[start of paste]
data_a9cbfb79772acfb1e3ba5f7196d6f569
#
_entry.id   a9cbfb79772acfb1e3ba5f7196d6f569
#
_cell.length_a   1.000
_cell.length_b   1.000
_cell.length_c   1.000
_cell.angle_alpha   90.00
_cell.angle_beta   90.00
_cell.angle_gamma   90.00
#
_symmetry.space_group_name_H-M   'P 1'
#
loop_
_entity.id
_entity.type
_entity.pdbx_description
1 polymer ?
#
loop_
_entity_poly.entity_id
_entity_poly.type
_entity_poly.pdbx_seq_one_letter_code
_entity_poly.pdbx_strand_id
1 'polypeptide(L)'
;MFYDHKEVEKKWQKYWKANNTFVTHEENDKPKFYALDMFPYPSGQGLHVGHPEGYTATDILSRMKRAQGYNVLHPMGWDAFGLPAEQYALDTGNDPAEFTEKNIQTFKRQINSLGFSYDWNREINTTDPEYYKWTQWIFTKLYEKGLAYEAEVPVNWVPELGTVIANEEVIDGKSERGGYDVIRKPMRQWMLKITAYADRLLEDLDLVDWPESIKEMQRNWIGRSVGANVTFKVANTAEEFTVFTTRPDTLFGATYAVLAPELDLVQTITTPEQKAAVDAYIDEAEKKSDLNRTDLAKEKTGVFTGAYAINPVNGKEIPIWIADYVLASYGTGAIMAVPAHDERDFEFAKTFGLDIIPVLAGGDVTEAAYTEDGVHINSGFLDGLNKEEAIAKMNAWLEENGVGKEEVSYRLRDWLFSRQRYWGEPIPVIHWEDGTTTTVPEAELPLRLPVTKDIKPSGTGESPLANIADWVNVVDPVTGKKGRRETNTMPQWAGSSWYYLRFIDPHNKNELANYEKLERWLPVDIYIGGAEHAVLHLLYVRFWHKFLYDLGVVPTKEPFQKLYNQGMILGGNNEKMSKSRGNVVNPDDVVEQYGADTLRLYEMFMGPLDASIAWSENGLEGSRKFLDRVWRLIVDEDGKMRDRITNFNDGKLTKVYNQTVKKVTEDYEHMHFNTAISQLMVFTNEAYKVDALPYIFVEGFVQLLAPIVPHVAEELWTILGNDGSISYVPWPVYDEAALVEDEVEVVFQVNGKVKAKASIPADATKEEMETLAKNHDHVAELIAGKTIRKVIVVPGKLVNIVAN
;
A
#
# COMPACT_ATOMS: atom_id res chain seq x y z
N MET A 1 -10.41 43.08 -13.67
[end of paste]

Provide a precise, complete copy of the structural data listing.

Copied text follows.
data_a9cbfb79772acfb1e3ba5f7196d6f569
#
_entry.id   a9cbfb79772acfb1e3ba5f7196d6f569
#
_cell.length_a   1.000
_cell.length_b   1.000
_cell.length_c   1.000
_cell.angle_alpha   90.00
_cell.angle_beta   90.00
_cell.angle_gamma   90.00
#
_symmetry.space_group_name_H-M   'P 1'
#
loop_
_entity.id
_entity.type
_entity.pdbx_description
1 polymer ?
#
loop_
_entity_poly.entity_id
_entity_poly.type
_entity_poly.pdbx_seq_one_letter_code
_entity_poly.pdbx_strand_id
1 'polypeptide(L)'
;MFYDHKEVEKKWQKYWKANNTFVTHEENDKPKFYALDMFPYPSGQGLHVGHPEGYTATDILSRMKRAQGYNVLHPMGWDAFGLPAEQYALDTGNDPAEFTEKNIQTFKRQINSLGFSYDWNREINTTDPEYYKWTQWIFTKLYEKGLAYEAEVPVNWVPELGTVIANEEVIDGKSERGGYDVIRKPMRQWMLKITAYADRLLEDLDLVDWPESIKEMQRNWIGRSVGANVTFKVANTAEEFTVFTTRPDTLFGATYAVLAPELDLVQTITTPEQKAAVDAYIDEAEKKSDLNRTDLAKEKTGVFTGAYAINPVNGKEIPIWIADYVLASYGTGAIMAVPAHDERDFEFAKTFGLDIIPVLAGGDVTEAAYTEDGVHINSGFLDGLNKEEAIAKMNAWLEENGVGKEEVSYRLRDWLFSRQRYWGEPIPVIHWEDGTTTTVPEAELPLRLPVTKDIKPSGTGESPLANIADWVNVVDPVTGKKGRRETNTMPQWAGSSWYYLRFIDPHNKNELANYEKLERWLPVDIYIGGAEHAVLHLLYVRFWHKFLYDLGVVPTKEPFQKLYNQGMILGGNNEKMSKSRGNVVNPDDVVEQYGADTLRLYEMFMGPLDASIAWSENGLEGSRKFLDRVWRLIVDEDGKMRDRITNFNDGKLTKVYNQTVKKVTEDYEHMHFNTAISQLMVFTNEAYKVDALPYIFVEGFVQLLAPIVPHVAEELWTILGNDGSISYVPWPVYDEAALVEDEVEVVFQVNGKVKAKASIPADATKEEMETLAKNHDHVAELIAGKTIRKVIVVPGKLVNIVAN
;
A
#
# COMPACT_ATOMS: atom_id res chain seq x y z
N MET A 1 -10.41 43.08 -13.67